Top 5 Graphic Design Tips to Boost Your Brand and Raise your Conversions
Graphic Design will forever be a core part of any marketing initiative and brand development.
After all, the best way to attract people’s attention is through visual elements that evoke emotions, trigger actions, and promote brands.
If you’re publishing a blog post, adding stunning graphics will make your articles look more punchy and enticing.
If you’re sending emails, using the email signature generator by Wisestamp enables you to add amazing graphics to your email signature (among other functionalities) to make you look more professional and trustworthy.
If you’re publishing social media posts, adding crisp and interesting-looking graphics will make your posts more captivating and click-worthy.
That is why graphic design is essential, especially in boosting conversions and raising brand awareness.
Apply these graphic design tips to take your marketing and sales campaign to the next level.
1 – Start With a Design Objective
Whether you are starting from scratch or revamping your company’s brand, it is crucial, to begin with a graphic design objective.
It provides a structure for a complex project.
A well-defined objective will also help you validate the success of your campaign.
Before you even start designing, consider these questions:
- What do you want to achieve with this graphic design project?
- Do you want to increase lead conversion by triggering action?
- Do you want to boost brand awareness?
- What kind of image do you want to portray?
- What assets are you designing? Your website? Printed ads? Corporate assets?
While you are at it, create a visual style guide for your business and brand.
It is one of the essential business documents, and yet many organisations don’t have one.
Style guides, or brand guidelines, include all the necessary visual and design information applied to every aspect of your business assets, from product designs to marketing materials.
While developing such a document takes time, it will make your life a breeze when designing your website, letter headers, posters, video promos, and every single visual asset of your brand.
So, what should you include in your style guide? Start with these elements:
- Define the logo design, its size, and its proper placement in a design.
- Set the colour palette, including the dominant and accent colours.
- Choose fonts that reflect your brand identity.
- Select icons to give your brand an edge.
- Define the image and photographic styles for your brand.
These are just the beginning of your style guide. Add as many, or as little, details as you deem necessary.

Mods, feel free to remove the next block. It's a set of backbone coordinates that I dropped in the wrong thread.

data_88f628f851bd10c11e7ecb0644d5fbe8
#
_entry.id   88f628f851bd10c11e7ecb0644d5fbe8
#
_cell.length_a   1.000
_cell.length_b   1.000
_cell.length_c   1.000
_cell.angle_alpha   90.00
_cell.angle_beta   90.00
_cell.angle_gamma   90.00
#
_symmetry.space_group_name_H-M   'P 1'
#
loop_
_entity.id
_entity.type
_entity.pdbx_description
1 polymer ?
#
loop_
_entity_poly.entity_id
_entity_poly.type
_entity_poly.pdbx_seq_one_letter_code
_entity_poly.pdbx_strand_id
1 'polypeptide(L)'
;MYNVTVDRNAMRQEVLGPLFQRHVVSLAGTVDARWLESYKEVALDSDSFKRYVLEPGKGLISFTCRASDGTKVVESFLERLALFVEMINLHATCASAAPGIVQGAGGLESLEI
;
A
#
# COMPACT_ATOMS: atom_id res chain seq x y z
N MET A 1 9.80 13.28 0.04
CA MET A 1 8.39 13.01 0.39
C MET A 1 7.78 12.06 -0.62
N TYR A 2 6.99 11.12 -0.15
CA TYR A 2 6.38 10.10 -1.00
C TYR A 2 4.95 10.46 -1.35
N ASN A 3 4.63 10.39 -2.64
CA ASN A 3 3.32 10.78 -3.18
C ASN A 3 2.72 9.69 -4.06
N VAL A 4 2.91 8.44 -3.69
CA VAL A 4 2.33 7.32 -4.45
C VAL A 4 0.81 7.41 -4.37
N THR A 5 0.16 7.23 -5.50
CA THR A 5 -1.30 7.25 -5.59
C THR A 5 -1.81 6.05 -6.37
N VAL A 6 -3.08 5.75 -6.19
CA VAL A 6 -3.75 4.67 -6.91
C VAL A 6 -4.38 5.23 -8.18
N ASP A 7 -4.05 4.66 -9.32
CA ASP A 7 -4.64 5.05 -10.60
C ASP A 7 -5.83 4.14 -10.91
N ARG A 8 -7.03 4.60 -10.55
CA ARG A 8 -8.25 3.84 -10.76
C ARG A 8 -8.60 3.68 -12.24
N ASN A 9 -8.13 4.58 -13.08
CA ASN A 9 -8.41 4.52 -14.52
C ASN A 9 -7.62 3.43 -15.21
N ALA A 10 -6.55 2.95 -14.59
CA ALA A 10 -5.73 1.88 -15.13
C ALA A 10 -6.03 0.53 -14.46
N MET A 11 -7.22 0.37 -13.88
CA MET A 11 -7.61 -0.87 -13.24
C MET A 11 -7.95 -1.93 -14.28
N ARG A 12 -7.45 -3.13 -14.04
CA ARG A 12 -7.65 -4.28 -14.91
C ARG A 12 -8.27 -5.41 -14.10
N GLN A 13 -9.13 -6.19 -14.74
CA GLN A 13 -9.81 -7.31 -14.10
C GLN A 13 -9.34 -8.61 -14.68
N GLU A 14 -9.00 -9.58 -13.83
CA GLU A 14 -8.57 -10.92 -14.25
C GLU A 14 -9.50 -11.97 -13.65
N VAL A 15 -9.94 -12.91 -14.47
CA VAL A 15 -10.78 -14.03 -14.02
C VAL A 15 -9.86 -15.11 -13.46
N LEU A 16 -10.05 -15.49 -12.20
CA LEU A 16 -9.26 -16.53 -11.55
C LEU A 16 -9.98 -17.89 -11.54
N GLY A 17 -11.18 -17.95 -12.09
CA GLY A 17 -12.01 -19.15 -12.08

As your business grows, designers will refer to this document without your intervention for a more efficient workflow.
It also ensures consistency, which is a critical element of brand recognition.
2 – Use the Right Colours
Colours trigger emotions and feelings on sight. That means that picking the right colour palette is crucial when developing a brand image.
About 85% of consumers claim that colours significantly affect what they buy.
As such, it is also essential if you want to convert leads into customers.
Colours impact practically all parts of your business.
There’s a reason why large companies experiment with something as small as button colours.
Primary Colours Define Your Brand Image
The dominant colour in your website or your product design sets the vibe of your overall brand image.
Think of popular fast-food restaurants and the colours that they use.
Do you wonder why red is such a popular colour in this industry?
Here are some basic colours and the vibe that they portray:
- White – User-friendly, sleek, minimalist, and sophisticated. For example, Apple.
- Black – Luxurious and elegant. For example, Chanel.
- Brown – Mass appeal or a product that fits anyone. For example, UPS.
- Blue – Reassurance, dependable, and professional. For example, American Express.
- Green – Nature, organic, and fresh. For example, Whole Foods.
- Purple – Distinguished, royalty, and high-quality. For example, Cadbury.
- Yellow – Happiness, and optimism. For example, Nikon.
- Orange – Fun and friendly. For example, Nickelodeon.
- Red – Excitement, happiness, and intensity. For example, McDonald’s.
If you already have a dominant colour in your logo, it is logical to choose it as your primary colour.
Play with shades and colour intensity depending on the brand images that you want to carry.
- The Complete Color Harmony: Pantone Edition
- Eiseman, Leatrice (Author)
- English (Publication Language)
- 216 Pages - 10/24/2017 (Publication Date) - Rockport Publishers (Publisher)
Secondary Colors Add Personality
Secondary colours include accents, background colours, font colours, and colours of other elements in your visual assets.